Back in 2013 Isabel Greenberg was the winner of the Breakout Talent category in our annual Broken Frontier Awards for her much lauded debut graphic novel The Encyclopedia of Early Earth published by Jonathan Cape. It used the tale of two ill-fated lovers as a framing device to explore this unrecorded period of Earth’s history with Greenberg adapting and re-imagining stories from myth, religious sources and legend. I described it then here as “a heady mix of the spellbinding, the poignant, the wacky and, at times, the heartbreaking, this is a book worth both the wait and the hype that has surrounded its release.”
Set in the same fictional universe as that original work – but entirely accessible as a standalone offering – The One Hundred Nights of Hero makes use of a similar plot structure to delve once more into the fantastical lives and locations of this captivating realm.
This time it centres on the relationship between the titular maid Hero and her lover Cherry. Cherry’s odious husband Jerome has made a bet with his even more repellent friend Manfred that the latter will not be able to seduce his wife over a 100 day period. Jerome, unaware of certain realities and having never consummated their marriage, believes Cherry is the embodiment of chastity.
In a One Thousand and One Nights-style twist, Hero manages to keep the repugnant Manfred at bay by recounting hypnotically entrancing stories of the denizens of Early Earth, fixing his attention on the power of her narratives and away from his eagerly sought after prize. What follows is a succession of familiar (and not so familiar) tales, retooled with an often pronounced feminist perspective, lending an acute air of irony to the proceedings as their telling continues to derail the rapt Manfred’s insidious intentions…
As was the case with The Encyclopedia of Early Earth the stories in these pages are a glorious combination of the dramatic, the allegorical, the affecting, the humorous and the irreverent. Characters, locations and situations weave in and out of each other as subtle and more obvious links between each tale become apparent as the main story progresses. Particularly in regard to the women who make up the League of Secret Storytellers, who play a crucial representational role throughout.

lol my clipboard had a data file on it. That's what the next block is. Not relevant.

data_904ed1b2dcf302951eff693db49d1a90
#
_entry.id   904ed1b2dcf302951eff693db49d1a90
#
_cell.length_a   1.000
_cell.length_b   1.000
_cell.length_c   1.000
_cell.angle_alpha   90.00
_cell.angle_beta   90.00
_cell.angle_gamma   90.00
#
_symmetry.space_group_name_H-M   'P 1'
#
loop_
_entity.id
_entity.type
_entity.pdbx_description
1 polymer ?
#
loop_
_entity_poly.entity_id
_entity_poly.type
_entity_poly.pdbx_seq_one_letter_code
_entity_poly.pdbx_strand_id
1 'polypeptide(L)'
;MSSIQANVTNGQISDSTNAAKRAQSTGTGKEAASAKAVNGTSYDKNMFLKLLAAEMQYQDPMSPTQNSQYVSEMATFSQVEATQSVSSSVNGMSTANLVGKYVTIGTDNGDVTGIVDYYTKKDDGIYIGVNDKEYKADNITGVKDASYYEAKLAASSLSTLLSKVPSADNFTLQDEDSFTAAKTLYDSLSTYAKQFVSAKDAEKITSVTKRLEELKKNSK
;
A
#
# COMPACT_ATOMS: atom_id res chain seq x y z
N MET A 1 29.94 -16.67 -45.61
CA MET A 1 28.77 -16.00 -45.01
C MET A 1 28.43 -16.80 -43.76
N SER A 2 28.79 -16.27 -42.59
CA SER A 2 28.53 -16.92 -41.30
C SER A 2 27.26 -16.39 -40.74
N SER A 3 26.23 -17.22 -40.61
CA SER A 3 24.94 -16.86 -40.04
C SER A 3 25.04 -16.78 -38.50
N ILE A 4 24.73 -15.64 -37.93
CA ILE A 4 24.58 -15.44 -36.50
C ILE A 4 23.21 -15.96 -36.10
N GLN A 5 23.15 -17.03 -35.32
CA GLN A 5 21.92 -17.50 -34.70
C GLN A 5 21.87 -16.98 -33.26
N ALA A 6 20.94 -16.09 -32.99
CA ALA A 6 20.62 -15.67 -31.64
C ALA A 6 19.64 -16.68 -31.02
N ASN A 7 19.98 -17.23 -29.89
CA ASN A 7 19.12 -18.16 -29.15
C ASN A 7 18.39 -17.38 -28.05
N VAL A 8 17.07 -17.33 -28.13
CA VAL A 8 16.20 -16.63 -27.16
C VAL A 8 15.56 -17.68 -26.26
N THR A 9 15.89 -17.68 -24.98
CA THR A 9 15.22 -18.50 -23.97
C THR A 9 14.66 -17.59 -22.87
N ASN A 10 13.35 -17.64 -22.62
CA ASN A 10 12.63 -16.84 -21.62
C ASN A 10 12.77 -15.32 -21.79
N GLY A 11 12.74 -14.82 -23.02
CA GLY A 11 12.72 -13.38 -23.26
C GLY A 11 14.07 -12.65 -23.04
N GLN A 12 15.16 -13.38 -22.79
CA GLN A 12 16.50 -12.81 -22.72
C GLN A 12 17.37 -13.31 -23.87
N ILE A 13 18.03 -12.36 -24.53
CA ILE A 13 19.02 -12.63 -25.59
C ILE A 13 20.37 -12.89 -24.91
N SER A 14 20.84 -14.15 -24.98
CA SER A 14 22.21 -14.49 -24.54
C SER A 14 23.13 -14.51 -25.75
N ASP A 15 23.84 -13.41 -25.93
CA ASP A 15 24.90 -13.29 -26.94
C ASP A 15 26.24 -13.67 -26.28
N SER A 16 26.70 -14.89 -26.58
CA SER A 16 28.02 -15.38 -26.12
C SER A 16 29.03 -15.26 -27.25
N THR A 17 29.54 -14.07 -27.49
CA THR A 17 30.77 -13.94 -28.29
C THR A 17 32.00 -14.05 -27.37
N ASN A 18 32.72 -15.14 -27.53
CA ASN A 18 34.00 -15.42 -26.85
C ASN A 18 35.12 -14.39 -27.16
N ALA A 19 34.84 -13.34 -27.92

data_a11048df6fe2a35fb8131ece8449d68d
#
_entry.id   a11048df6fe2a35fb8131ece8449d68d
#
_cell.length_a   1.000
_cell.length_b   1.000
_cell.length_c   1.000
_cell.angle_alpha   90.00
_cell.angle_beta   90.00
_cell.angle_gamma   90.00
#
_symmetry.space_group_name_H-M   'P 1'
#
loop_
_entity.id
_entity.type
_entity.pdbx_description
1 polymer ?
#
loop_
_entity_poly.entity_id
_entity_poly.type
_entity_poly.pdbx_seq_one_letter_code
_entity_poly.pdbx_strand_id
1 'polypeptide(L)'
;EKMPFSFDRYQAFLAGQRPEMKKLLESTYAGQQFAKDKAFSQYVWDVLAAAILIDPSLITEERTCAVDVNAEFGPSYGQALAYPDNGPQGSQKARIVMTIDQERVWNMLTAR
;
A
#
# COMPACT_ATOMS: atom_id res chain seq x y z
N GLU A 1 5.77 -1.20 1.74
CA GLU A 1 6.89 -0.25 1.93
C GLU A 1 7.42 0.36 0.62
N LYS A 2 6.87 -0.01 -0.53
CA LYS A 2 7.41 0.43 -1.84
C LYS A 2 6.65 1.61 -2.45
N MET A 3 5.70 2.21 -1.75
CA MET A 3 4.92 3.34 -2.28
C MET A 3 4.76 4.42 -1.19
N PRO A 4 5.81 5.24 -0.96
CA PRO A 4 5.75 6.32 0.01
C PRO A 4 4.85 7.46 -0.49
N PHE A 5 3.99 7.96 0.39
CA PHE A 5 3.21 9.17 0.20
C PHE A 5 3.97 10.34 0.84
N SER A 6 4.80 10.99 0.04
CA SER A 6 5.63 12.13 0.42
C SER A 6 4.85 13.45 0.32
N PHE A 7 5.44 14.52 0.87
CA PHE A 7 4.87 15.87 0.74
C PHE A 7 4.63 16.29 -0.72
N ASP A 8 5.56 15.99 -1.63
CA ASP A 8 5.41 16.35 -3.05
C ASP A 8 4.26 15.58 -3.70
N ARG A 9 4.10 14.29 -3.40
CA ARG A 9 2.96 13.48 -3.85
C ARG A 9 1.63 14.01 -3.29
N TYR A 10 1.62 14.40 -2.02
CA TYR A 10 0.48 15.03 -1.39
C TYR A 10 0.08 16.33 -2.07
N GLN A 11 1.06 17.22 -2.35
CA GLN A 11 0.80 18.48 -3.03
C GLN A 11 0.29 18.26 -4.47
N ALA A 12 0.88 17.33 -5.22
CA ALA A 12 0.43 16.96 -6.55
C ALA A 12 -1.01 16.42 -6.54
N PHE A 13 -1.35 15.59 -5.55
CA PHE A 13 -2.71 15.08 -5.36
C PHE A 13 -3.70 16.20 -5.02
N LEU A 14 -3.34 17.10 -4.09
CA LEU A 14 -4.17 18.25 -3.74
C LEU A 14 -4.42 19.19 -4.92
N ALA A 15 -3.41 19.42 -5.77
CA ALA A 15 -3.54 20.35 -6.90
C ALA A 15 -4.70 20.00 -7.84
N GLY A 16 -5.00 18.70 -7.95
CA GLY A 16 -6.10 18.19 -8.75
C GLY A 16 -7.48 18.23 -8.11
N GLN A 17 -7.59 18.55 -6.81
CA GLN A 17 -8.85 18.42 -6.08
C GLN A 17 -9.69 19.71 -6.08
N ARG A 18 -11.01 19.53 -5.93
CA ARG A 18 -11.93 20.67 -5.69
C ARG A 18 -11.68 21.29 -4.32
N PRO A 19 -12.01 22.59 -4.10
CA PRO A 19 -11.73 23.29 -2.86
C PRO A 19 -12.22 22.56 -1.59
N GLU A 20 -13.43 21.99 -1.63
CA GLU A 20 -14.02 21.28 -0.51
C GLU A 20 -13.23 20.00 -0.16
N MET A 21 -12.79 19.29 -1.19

Those legends, fairy tales and folk songs elaborated on and given a Greenberg-ian slant include the Brothers Grimm’s ‘The Twelve Dancing Princesses’ wherein a perplexed father seeks aid in uncovering the truth behind his many daughters’ nocturnal festivities; ‘The Dead Moon’ recounting how the moon came to Earth in human form and what she encountered there (a story previously also adapted in comics form by artist Emma Raby); and ‘Dreadful Wind and Rain’ (previously published in single comic format and reviewed here at Broken Frontier). Celestial entities, ghoulish musical instruments, twilight magic and manipulative suitors abound as the audience are left to wonder just how long Hero and Cherry can outwit their slimy nemesis…
The One Hundred Nights of Hero is a book that is full of extreme and yet complementary storytelling contrasts. The often muted colouring, for example, creates a most sombre atmosphere in visual terms but its subdued hues are nevertheless punctuated by Greenberg’s anachronistic use of language, witty asides and knowing winks in the reader’s direction.
Similarly, the deceptively storybook illustrative style carries a narrative that is cutting and incisive in its social commentary, and there’s an essentially meta quality to the work as tales fit within tales, overlapping and merging, and exploring the intrinsic power of storytelling in the process. One overarching thematic thread runs throughout though; the struggle against a cruelly patriarchal world that is archaic even in the context of this ancient civilisation.
Though following a similar framework to The Encyclopedia of Early Earth, this is a considerably tighter and more cohesive work. Individual stories link thematically into the central plotline, advancing its core ideas and there’s a greater comparative sense of structure and forward momentum. Where Greenberg’s first entry in this series had a slightly patchwork feel to it, The One Hundred Nights of Hero is a noticeably more confident offering; the world-building excellence of The Encyclopedia of Early Earth survives intact but is now enhanced by her deft interlacing of motif, characters and story threads.
There’s no Difficult Second Album Syndrome to Hero and Cherry’s story here. Quite the contrary. The One Hundred Nights of Hero improves on its already critically acclaimed predecessor and underlines Greenberg’s position as one of the UK’s most vitally important contemporary graphic novelists.
Not that any of us who have been following her work over the last several years were ever doubting that…
Isabel Greenberg (W/A) • Jonathan Cape, £18.99 (also available from Little, Brown in the US)